Professor Brown told the HES yesterday an attitudinal study which found only 33 per cent of year 8 mathematics students said they enjoyed maths - compared to an international average of 54 per cent - had "frightened" him. "This finding sticks out like a sore thumb," he said. "It suggests that the subject is taught reasonably well at technical level but not at the excitement level, and it's probably because many of the teachers are being asked to teach outside their own areas of expertise. They've never been passionate about the subject."

Professor Cheryl Praeger, Winthrop Professor in the school of mathematics and statistics at the University of Western Australia, told the HES that "very bright" students were entering Go8 universities inadequately prepared for university mathematics because of the poor state of maths tuition in schools. "Many will be learning their high school maths at university," she said. "We have to provide for them." She warned Australia risked becoming a Third World country if it failed to move quickly to arrest the decline in mathematics.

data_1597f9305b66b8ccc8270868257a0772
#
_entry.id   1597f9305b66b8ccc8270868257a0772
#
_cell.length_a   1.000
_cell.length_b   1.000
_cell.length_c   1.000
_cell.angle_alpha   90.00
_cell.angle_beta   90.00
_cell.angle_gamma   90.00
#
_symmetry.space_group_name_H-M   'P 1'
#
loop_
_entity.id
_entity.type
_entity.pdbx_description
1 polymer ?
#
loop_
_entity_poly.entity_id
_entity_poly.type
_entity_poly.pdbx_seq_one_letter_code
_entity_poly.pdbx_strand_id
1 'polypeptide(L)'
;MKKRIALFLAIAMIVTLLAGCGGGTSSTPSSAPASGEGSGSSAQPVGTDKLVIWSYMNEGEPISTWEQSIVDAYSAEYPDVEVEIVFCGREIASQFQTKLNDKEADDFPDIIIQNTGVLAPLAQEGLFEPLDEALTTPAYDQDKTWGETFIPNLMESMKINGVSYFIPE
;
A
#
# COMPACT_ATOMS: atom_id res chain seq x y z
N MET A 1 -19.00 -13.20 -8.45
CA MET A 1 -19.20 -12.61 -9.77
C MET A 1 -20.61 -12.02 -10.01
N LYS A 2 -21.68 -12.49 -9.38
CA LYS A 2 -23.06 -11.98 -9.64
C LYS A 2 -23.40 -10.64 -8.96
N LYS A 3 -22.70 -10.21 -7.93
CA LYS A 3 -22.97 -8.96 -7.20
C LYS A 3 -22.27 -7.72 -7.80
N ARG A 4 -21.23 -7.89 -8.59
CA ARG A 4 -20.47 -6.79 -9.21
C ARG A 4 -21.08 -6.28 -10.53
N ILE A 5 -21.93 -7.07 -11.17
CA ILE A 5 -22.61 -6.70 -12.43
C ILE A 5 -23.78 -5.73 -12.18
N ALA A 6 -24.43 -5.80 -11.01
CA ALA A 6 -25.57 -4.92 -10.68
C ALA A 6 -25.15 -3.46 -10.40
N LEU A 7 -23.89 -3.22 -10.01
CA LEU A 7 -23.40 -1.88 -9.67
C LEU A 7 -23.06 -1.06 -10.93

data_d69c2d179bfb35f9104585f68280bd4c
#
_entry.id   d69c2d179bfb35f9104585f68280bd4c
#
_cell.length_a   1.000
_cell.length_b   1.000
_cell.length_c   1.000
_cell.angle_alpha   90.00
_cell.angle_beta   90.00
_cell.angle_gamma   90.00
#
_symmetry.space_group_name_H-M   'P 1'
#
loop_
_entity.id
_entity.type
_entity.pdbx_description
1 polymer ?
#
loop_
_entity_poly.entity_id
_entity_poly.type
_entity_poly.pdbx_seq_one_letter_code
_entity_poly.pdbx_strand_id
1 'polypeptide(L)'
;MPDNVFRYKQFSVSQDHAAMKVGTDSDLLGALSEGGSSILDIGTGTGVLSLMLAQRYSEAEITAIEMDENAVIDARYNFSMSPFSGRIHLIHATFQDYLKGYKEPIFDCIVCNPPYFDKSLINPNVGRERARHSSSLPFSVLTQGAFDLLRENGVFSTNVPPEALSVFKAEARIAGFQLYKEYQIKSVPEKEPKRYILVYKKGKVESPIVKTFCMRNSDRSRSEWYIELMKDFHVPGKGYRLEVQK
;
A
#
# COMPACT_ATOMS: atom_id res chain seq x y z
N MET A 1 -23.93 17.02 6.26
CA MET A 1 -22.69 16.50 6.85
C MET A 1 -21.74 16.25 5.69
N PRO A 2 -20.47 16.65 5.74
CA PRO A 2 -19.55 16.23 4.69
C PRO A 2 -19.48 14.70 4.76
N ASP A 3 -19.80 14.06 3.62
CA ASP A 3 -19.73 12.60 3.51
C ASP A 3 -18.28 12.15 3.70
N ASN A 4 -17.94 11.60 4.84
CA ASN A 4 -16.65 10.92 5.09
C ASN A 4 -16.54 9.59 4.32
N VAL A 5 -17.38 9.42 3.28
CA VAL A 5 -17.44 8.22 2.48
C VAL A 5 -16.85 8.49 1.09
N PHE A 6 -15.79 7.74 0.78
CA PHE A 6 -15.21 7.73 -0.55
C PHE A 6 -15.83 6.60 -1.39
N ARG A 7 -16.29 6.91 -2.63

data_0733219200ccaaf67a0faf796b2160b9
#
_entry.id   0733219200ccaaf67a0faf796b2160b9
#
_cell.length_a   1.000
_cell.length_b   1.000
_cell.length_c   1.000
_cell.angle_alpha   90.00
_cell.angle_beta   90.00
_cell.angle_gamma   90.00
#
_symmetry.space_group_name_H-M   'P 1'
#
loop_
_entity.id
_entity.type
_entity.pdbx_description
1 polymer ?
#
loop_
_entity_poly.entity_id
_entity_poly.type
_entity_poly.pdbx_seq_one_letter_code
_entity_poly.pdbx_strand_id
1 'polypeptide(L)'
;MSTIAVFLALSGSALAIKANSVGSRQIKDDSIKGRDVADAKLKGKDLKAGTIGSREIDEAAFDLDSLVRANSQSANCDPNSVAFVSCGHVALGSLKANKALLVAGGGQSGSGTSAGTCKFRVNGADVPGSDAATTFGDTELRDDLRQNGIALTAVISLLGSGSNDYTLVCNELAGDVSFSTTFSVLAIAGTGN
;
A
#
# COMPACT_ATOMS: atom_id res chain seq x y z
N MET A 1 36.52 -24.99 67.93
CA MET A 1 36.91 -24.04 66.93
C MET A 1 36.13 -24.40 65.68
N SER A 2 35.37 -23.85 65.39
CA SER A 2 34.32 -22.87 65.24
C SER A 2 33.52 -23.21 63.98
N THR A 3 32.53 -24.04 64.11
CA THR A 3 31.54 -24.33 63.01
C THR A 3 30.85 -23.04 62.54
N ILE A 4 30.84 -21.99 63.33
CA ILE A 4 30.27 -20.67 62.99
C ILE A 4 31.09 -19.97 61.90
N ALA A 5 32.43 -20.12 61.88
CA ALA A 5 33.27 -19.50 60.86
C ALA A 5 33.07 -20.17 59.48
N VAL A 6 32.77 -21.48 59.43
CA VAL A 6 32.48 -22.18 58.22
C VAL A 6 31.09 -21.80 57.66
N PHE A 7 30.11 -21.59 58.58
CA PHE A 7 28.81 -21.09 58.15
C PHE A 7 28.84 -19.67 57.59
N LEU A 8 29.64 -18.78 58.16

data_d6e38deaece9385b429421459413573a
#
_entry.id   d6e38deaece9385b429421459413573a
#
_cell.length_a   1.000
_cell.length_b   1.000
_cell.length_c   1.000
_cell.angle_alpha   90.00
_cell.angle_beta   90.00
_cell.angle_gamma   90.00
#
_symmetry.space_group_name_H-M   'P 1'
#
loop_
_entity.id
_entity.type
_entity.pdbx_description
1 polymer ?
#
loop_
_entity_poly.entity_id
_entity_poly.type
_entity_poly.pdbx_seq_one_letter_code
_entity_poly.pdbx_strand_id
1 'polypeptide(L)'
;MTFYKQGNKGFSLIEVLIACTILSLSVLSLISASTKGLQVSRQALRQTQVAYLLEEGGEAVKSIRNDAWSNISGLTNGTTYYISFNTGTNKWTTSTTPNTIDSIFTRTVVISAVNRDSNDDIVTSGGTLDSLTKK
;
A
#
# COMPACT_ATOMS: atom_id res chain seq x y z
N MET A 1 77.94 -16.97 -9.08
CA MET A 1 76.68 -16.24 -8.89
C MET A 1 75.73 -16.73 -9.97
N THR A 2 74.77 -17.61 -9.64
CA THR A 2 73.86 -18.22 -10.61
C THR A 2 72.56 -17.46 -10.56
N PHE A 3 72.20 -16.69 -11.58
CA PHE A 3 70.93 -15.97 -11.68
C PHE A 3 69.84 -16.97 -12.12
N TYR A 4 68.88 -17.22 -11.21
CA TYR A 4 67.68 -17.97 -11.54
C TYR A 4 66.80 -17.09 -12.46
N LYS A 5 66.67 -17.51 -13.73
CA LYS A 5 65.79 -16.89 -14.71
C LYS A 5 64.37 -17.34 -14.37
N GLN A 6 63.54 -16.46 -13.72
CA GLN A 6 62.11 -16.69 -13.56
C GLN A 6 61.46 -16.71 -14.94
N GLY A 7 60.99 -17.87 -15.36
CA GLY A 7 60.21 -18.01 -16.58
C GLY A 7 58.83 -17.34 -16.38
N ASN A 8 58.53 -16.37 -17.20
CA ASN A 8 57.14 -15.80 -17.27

The chief executive of the Australian Research Council, Margaret Sheil, said she shared the concerns of the Brown review and had made mathematics one of the targeted disciplines for the next round of the federation fellowships. But she observed that statistics, which was important for new developments in biology, health and economics, was in an even worse state. She said universities could play a leadership role in arresting the decline at school level, because "strong and vibrant mathematics departments create opportunities to train strong and vibrant mathematicians, and that spins off into teaching."

The chairman of the Go8 Chair, University of Western Australia vice-chancellor Alan Robson, welcomed the review and its recommendations, which focused on equipping primary school teachers with mathematical skills and identified the need for remedial maths courses at the tertiary level.

The Go8 has renewed its push for a new higher education policy architecture focused on targeted funding to strengthen the top research institutions and render them more internationally competitive. The Go8's executive director, Mike Gallagher, will warn a higher education congress in Sydney today against attempts to emulate research universities across the sector. He will stress the need for more cost-effective forms of higher education supply, such as teaching only institutions, amid expanding domestic enrolments.